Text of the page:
The fix is not for companies to address the problem (although individual countries can help by choosing to stay here if the economics are only marginally better for outsourcing their products). I have personally been involved in discussions where we could have saved money by outsourcing, but chose not to do so because the savings weren't enough to justify the risk. But more importantly, we need to make decisions AS A SOCIETY to address the problems. We could, for example, require imported products to be manufactured under conditions that would be legal here. We SHOULD HAVE forced China to let their currency float back in the 90's when they didn't have a noose around our necks (our failure to do that is probably one of the worst governmental decisions EVER made). We could insist on floating currency exchange rates even today, but it would be expensive.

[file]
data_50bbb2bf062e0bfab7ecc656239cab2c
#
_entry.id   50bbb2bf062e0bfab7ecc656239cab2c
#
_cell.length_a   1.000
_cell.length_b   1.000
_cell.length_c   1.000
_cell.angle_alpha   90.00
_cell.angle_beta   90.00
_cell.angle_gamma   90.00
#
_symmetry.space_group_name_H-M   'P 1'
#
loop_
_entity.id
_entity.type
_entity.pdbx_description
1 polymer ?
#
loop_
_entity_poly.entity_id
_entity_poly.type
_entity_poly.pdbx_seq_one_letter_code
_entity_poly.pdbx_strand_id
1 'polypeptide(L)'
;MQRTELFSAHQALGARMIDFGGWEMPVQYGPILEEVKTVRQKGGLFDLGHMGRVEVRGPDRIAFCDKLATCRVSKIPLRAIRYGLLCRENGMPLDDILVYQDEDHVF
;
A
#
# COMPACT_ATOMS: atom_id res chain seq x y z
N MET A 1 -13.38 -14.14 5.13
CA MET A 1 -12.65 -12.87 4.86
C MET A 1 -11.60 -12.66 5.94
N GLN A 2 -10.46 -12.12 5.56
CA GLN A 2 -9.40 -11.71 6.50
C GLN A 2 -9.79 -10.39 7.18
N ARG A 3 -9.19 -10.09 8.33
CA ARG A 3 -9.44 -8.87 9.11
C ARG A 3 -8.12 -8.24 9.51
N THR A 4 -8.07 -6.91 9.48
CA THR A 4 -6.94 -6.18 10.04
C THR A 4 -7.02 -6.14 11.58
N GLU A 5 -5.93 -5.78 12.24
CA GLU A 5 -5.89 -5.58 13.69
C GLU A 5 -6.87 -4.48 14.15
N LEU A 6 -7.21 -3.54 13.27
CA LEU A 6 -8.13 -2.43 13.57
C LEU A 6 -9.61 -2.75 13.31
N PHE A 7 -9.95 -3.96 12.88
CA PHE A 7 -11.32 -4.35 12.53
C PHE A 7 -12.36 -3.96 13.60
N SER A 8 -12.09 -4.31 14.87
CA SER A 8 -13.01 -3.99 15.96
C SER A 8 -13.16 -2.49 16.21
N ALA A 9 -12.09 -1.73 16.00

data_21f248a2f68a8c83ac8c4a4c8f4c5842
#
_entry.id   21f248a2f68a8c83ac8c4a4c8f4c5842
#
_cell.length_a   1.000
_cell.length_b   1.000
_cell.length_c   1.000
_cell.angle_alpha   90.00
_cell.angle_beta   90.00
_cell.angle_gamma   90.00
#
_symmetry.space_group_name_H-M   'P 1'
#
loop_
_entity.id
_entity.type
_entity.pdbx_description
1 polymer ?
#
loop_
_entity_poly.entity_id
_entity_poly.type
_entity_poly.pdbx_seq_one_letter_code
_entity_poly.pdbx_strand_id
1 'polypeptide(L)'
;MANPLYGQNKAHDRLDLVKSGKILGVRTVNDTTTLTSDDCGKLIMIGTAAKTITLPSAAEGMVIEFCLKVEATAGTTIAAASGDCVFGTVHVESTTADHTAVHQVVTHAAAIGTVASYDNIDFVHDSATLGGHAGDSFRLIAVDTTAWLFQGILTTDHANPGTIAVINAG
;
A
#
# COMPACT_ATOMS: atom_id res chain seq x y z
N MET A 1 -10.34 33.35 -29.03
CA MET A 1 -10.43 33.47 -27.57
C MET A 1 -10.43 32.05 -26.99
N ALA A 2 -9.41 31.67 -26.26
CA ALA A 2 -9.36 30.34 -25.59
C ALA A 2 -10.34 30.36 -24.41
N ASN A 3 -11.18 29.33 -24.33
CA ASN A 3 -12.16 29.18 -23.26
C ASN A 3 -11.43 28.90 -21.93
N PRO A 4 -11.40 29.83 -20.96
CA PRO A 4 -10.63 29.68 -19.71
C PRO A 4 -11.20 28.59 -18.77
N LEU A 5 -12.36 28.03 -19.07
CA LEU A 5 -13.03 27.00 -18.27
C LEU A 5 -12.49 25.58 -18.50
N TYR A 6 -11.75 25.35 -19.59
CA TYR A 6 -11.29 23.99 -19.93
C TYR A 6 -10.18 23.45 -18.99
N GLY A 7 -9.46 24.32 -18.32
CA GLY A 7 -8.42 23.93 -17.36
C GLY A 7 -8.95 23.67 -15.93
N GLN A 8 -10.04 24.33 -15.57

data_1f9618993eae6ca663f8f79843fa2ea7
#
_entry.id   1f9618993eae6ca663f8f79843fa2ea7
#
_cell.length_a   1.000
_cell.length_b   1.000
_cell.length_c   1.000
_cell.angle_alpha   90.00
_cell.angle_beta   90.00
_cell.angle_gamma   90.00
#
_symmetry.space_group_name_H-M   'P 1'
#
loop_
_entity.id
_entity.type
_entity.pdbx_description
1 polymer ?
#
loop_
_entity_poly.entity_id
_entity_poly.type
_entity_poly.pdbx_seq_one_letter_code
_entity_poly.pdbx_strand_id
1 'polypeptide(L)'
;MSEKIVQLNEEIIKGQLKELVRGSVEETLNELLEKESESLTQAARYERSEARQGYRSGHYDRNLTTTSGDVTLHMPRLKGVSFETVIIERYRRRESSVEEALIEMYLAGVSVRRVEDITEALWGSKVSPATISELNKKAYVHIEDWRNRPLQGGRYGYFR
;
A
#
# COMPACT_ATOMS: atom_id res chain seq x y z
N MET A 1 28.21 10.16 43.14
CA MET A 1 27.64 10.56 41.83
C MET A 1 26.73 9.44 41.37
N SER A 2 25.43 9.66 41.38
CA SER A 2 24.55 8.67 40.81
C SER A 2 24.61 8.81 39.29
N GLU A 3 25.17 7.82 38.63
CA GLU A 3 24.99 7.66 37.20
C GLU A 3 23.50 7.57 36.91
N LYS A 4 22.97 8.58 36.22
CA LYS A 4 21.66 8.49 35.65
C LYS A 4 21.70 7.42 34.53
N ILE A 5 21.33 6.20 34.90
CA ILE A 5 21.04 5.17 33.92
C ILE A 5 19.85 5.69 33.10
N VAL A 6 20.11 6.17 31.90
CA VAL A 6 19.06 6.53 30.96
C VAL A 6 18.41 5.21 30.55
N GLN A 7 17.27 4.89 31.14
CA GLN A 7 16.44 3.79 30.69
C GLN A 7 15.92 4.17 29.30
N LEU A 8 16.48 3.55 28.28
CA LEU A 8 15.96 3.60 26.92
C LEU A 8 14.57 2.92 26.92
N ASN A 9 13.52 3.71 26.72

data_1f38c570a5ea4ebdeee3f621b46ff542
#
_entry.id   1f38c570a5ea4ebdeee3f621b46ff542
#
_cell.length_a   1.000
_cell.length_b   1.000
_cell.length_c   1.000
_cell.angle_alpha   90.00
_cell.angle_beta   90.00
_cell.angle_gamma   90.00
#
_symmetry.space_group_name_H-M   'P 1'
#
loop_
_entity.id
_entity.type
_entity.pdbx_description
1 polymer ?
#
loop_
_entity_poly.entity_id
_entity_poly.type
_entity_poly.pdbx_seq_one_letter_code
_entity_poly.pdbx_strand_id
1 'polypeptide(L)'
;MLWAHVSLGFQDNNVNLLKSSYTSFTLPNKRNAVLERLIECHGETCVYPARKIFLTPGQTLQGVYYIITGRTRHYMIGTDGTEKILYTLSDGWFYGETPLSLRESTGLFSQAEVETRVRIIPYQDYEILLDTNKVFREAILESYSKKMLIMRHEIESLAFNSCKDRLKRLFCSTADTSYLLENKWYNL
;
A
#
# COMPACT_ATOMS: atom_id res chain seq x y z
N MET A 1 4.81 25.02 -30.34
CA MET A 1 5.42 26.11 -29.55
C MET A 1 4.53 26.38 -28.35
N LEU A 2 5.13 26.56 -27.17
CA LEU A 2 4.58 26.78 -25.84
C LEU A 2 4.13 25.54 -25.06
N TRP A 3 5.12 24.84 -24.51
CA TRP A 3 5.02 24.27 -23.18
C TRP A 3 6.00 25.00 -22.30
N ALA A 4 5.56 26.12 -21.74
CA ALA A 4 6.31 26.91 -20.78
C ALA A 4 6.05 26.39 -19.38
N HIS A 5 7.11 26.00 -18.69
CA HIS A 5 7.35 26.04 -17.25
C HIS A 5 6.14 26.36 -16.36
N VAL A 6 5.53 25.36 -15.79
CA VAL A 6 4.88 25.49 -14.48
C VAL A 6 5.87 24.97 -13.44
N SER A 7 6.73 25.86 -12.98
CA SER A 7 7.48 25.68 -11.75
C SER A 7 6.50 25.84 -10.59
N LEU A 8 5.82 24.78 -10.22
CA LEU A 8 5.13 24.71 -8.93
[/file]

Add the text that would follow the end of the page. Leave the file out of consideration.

Ultimately, though, businesses must do the best they can within the constraints that they face. You can't expect a business to override the mistakes their government makes.
Originally Posted by Avidfcp
How can you say that? Apple used to make their products here and minium wage hasn't changed that much for decades. Some polititians argue raising it will send jobs over seas, news flash, things have been made in foreign countries for years.
Well, I remember minimum wage of about $1.65 when I started working, so it has changed quite a bit, but that's not the point.
In the 80's and 90's, a computer cost $4,000. Today it costs $400. A Sony walkman cost $100. You can now buy an MP3 player for $20 or 30. And that's not even factoring in 20 years of inflation.